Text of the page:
The religious right’s celebration of the new domestic gag rule exposes the glaring hypocrisy of the anti-choice movement when it comes to freedom of speech.
These groups pushed for the devastating new rule proposed by the Trump administration; it would not only forbid recipients of federal family planning funds from performing abortions using separate funding, but also remove a requirement that providers give patients information and referrals for all pregnancy options, including abortion. It’s an imposition by fiat of a domestic version of the global gag rule that Trump re-instituted and expanded at the start of his administration, and it could dramatically restrict women’s access to birth control, cancer screenings, and other health care.
In an email to supporters of his Faith & Freedom Coalition, religious right leader Ralph Reed called the policy “the latest example of a pro-life promise made and a pro-life promise kept by President Trump.” Reed said, “we all rejoice at this major victory for the pro-life movement.” Religious right legal group Liberty Counsel also praised Trump, with the group’s chairman, Mat Staver, calling the administration’s move “a positive step toward making the womb a safe place again.”
Trump basked in the anti-choice movement’s adulation while he lavished praise on himself at the Susan B. Anthony List gala last week, declaring that “every life is totally worth protecting,” with no apparent self-awareness that his policies are putting many women’s and children’s lives in jeopardy.
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Indeed, the worst thing about the new proposed rule is that it will deny women potentially life-saving access to information and treatment. It’s another step forward in the religious right’s campaign to destroy Planned Parenthood and eliminate access to safe and legal abortion altogether.
In effect, the federal government is imposing on all health-care providers the kind of restrictions imposed on Catholic-affiliated institutions by the U.S. Conference of Catholic Bishops. Catholic hospitals in the U.S. are required to follow a set of medical directives, which can endanger lives by delaying or denying medical care during risky pregnancies or miscarriages. Abortion, sterilization, and birth control are all contrary to the Bishops’ rules. Hospital mergers in recent years mean that Catholic hospitals, and their restrictions on care, play a growing role in the U.S. health care system.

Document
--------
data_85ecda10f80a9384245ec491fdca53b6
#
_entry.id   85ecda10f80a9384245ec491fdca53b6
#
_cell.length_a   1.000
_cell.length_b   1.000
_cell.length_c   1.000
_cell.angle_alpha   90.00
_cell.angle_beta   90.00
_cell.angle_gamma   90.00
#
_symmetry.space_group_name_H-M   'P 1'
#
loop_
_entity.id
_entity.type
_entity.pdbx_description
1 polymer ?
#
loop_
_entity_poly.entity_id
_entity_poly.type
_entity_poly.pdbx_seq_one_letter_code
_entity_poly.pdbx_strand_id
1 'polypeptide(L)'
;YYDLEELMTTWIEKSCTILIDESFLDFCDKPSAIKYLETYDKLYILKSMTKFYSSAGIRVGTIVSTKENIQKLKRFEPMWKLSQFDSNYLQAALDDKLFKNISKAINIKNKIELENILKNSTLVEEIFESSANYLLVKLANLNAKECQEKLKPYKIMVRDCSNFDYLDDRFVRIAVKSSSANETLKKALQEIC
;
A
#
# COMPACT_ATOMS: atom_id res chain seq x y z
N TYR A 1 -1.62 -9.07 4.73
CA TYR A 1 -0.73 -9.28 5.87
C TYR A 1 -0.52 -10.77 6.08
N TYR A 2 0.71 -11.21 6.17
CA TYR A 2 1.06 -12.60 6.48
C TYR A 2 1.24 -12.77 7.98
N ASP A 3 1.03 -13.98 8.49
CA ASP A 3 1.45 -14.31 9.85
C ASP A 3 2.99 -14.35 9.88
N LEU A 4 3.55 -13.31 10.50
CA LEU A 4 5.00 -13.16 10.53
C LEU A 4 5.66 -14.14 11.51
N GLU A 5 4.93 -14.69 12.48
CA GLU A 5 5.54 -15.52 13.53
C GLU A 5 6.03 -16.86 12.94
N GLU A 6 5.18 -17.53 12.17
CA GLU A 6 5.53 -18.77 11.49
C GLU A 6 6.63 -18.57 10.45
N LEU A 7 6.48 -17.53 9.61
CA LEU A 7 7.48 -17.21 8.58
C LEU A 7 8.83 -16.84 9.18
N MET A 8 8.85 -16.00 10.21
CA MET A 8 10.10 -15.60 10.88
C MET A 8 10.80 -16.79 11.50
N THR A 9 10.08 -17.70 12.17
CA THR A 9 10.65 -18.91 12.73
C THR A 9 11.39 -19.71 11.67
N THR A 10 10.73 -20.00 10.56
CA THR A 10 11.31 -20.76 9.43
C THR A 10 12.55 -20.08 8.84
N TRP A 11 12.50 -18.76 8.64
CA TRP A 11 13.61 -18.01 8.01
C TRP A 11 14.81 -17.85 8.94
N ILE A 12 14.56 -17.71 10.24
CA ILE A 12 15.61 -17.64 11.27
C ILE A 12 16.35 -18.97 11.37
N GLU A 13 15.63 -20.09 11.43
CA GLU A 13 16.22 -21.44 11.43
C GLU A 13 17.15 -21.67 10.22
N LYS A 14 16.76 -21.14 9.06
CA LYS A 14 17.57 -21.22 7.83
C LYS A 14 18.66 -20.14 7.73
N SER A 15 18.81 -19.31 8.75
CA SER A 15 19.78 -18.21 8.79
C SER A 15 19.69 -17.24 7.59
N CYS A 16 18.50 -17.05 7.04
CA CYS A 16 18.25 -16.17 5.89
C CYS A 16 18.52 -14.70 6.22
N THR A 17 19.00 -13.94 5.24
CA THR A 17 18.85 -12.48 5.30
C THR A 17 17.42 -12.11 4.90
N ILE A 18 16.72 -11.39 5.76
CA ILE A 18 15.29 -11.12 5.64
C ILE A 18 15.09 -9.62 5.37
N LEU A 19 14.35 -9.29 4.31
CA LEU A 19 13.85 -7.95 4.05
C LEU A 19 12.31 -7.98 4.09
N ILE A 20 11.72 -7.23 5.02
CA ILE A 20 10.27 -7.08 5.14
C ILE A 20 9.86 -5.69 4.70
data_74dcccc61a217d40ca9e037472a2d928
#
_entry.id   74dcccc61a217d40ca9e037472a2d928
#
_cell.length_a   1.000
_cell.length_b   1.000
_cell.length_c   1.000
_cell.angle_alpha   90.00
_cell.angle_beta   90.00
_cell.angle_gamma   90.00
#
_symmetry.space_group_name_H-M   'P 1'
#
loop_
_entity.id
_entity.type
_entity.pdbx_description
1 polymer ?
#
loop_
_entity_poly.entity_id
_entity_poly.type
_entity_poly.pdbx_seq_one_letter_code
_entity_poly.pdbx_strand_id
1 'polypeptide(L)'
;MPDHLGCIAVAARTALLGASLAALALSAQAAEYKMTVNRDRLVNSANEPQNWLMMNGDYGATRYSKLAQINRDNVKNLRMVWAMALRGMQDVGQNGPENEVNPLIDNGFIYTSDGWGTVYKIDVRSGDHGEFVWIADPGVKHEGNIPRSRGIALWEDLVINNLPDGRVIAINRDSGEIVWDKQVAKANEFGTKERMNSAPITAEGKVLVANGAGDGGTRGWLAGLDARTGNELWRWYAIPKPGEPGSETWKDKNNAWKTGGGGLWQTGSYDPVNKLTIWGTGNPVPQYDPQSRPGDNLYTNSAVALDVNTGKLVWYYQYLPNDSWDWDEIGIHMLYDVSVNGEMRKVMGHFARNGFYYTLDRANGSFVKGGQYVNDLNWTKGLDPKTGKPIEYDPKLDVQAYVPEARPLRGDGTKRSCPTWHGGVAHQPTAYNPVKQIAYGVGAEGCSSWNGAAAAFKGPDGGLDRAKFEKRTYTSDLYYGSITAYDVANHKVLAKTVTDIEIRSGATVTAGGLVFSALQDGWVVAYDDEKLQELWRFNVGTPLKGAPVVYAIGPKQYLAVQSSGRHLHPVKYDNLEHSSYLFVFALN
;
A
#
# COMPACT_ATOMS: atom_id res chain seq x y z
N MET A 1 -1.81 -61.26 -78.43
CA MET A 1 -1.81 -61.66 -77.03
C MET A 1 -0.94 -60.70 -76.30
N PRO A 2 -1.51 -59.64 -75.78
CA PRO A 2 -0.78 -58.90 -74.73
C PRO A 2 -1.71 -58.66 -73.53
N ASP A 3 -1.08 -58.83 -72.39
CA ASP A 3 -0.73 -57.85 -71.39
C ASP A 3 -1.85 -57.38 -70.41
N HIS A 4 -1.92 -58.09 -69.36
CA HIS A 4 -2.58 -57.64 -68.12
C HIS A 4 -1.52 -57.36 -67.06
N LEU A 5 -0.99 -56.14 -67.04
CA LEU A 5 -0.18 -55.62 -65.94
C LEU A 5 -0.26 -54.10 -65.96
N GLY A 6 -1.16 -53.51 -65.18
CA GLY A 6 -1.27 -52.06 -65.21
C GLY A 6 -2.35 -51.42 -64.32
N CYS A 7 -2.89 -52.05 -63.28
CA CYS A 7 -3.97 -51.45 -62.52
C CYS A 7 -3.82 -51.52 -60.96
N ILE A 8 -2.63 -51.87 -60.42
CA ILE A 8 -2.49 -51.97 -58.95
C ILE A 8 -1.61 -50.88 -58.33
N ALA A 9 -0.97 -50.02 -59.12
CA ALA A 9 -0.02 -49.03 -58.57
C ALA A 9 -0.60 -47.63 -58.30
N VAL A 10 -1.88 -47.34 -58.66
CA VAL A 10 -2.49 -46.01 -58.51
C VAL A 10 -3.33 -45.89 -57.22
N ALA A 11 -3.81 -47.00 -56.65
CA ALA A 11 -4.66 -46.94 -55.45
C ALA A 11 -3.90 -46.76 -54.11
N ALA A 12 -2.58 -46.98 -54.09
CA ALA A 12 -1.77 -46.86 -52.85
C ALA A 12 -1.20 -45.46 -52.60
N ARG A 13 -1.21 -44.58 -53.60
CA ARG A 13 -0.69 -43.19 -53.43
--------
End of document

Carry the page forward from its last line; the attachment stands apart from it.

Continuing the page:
The Trump administration’s new rule comes as religious right groups are asking the U.S. Supreme Court to overturn on free speech grounds a California law requiring that so-called crisis pregnancy centers—fake clinics that often lie to patients to dissuade them from having an abortion—let women know that the state provides access to free or low-cost prenatal care, birth control, and abortion. The Alliance Defending Freedom (ADF) and other religious right groups say the law is an example of “tyranny.”
Groups that see a dire First Amendment threat in requiring the simple posting of a sign giving women information somehow see no problem in a law that literally silences the speech of doctors, nurses, and other health providers by forbidding them from giving women basic information about their health and potential medical treatment.
Not only that, religious right activists who say they are outraged about “compelled speech” in the California case have backed many state rules that require doctors to give women information they know to be medically inaccurate, such as requirements that doctors tell women that abortion is linked to breast cancer.
Denise Burke, senior counsel at ADF—which is pushing an aggressive state legislative strategy to overturn Roe and ban abortion—said in January that the group is working to show that women are harmed by abortion. Burke praised these so-called informed consent laws, saying they can help “advance a pro-life ethic.” Several ADF-affiliated attorneys have been nominated by President Trump for lifetime federal judgeships, including Amy Coney Barrett, now serving on the U.S. Court of Appeals for the Seventh Circuit, and Kyle Duncan, who was confirmed to the Fifth Circuit.
As Amy Myrick, an attorney at the Center for Reproductive Rights, told a local news station in March, state laws “that require providers to give women misleading or untruthful information about discredited links between breast cancer and abortion or mental health harms and abortion [should] clearly be found to be unconstitutional” if the Supreme Court strikes down the California requirement on free speech grounds.
For the record, the American Cancer Society says that “scientific evidence does not support the notion that abortion of any kind raises the risk of breast cancer or any other type of cancer.” A 2016 study by the Informed Consent Project at Rutgers University-New Brunswick examined “informed consent” booklets in 23 states and found that nearly a third of the information in the legally required materials was medically inaccurate.
But as long as it helps advance their anti-choice agenda, the religious right doesn’t seem to mind.